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Last update:
09.06.2016

Program
The lectures will be prepared with a broad multidisciplinary audience in mind,
and at each school a broad scope, ranging from modeling to scientific computing,
will be covered. The four main speakers will deliver a series of three
70minutes lectures. Ample time within the school is allocated for the promotion of
informal scientific discussions among the participants.
The detailed program is available in pdf
Plenary speakers

Peter Bastian
Universität Heidelberg, Germany
Interdisziplinäres Zentrum für Wissenschaftliches Rechnen (IWR)
Im Neuenheimer Feld 368
D69120 Heidelberg 

Simulation of Multiphase Flows in Porous Media 
Flows in porous media have important applications such as geothermal
energy production, enhanced oil recovery or sequestration of CO_{2}. In
this series of three lectures we review the most important models
ranging from groundwater flow and transport to compositional
multiphase flows, then discuss accurate discretization methods, in
particular discontinuous Galerkin schemes, and solution strategies
such as fullycoupled and operator splitting methods as well as
solvers for the subproblems including algebraic multigrid. The last
lecture will put emphasis on highperformance computing aspects, in
particular the implementation of higherorder discontinuous Galerkin
methods.


Jörg Liesen
Technische Universität Berlin, Germany
Institut für Mathematik
Sekretariat MA 45
Straße des 17. Juni 136
D10623 Berlin 

Krylov subspaces. Classical mathematics, iterative methods, and surprising links 
Krylov subspaces form the basis of many modern numerical methods for computing
matrix decompostions, for solving linear algebraic systems and
eigenvalue problems, or for computing matrix functions. They occur in applications
throughout science and engineering. This is not by accident, but due to the fundamental nature
of the mathematical ideas that are encoded in these spaces. In fact, Krylov subspaces are
closely linked with classical concepts associated with matrices and linear operators,
including invariant subspaces, the minimal polynomial, or the Jordan decomposition. For the
practical application of Krylov subspaces it is essential to generate well conditioned bases at
a low cost. The analysis of this important challenge again involves
classical mathematical topics, for example the structure of orthogonalization processes or the
normality of operators.
This course will explore the mathematical theory of Krylov subspaces. While discussing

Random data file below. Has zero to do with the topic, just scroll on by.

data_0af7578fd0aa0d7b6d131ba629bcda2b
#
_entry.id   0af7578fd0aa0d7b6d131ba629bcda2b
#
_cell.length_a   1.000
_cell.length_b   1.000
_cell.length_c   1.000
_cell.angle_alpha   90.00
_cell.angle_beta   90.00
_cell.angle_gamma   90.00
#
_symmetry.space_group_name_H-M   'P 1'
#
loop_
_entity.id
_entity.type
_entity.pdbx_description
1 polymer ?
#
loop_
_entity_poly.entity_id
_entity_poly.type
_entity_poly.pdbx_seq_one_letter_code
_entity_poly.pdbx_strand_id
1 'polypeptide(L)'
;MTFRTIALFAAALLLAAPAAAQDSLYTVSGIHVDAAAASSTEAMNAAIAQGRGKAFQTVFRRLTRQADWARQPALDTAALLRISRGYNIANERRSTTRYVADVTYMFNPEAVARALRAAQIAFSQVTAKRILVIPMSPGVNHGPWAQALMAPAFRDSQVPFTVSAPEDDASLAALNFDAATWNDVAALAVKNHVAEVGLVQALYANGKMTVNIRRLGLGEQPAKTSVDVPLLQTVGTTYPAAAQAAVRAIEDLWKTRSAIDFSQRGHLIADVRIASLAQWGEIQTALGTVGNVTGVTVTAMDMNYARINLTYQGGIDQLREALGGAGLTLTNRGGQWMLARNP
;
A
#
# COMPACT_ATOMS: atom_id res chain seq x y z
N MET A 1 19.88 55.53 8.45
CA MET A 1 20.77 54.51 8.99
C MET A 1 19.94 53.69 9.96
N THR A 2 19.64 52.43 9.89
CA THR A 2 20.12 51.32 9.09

the classical mathematics associated with these spaces, we will discover
some surprising links to other areas of science.


Jan Mandel
University of Colorado Denver, USA
Department of Mathematical and Statistical Sciences
Campus Box 170
Denver, CO 80217336 

Probability on spaces of functions, with applications to inverse problems and data assimilation 
Probability measures on Hilbert spaces provide a natural setting for random fields,
understood as smooth random functions. Functions with varying degrees of
smoothness arise as solutions of partial differential equations. Topics include the
mean of Hilbert spacevalued random elements as a weak integral, random elements
with finite second moments, covariance, trace class operators, smoothness
properties of random functions, Gaussian measures, KarhunenLoeve expansion,
and white noise distribution. The infinitely dimensional setting is useful as a limit
case of highdimensional problems, arising, e.g., when meshes in numerical models
are refined, and it is at the foundation of the field of uncertainty quantification.
Applications include Bayesian approach to inverse problems with infinitely
dimensional data and assimilation of active fires detection from satellites into a fire
spread model.


Richard Katz
University of Oxford, UK
Department of Earth Sciences,
South Parks Road,
Oxford OX1 3AN 

Twophase fluid dynamics of partially molten rock: fundamentals and application to the Earth

Over geological time, the solid mantle of the Earth behaves as a creeping
fluid, undergoing a thermochemical convection that has plate tectonics as
a surface expression. The mantle is modelled as an incompressible fluid
with a very high viscosity. Volcanism is another surface expression of
mantle convection: the liquid magma is derived from partial melting of the
convecting mantle. Magma that forms by partial melting migrates through
the interconnected porespaces between mantle grains. Hence the
magma/mantle system is a twophase flow: both the lowviscosity magma and
the highviscosity mantle can be modelled as lowReynolds number flows.
Since the late 1970s, a mathematical theory of twophase flow been
developed and extensively studied, both analytically and numerically. In
this series of three lectures, I review the theory and provide some
examples of its applications.
Lecture 1: foundations. Discussion of the physics of mantle convection,
melting, and melt transport. Derivation of the mechanical governing
equations from conservation of mass and momentum. Nondimensionalisation
and analysis of emergent lengthscale.
Lecture 2: fundamentals. Simple solutions for twophase flow at plate
tectonic boundaries. Fluiddynamical instabilities in the magma/mantle
system: mechanical porositybanding instabilities; reactive channelisation
instabilities.
Lecture 3: applications. Thermochemistry of mantle melting. Melt
production at midocean ridges. Consequences of mantle heterogeneity.
Consequences of grainsize variation.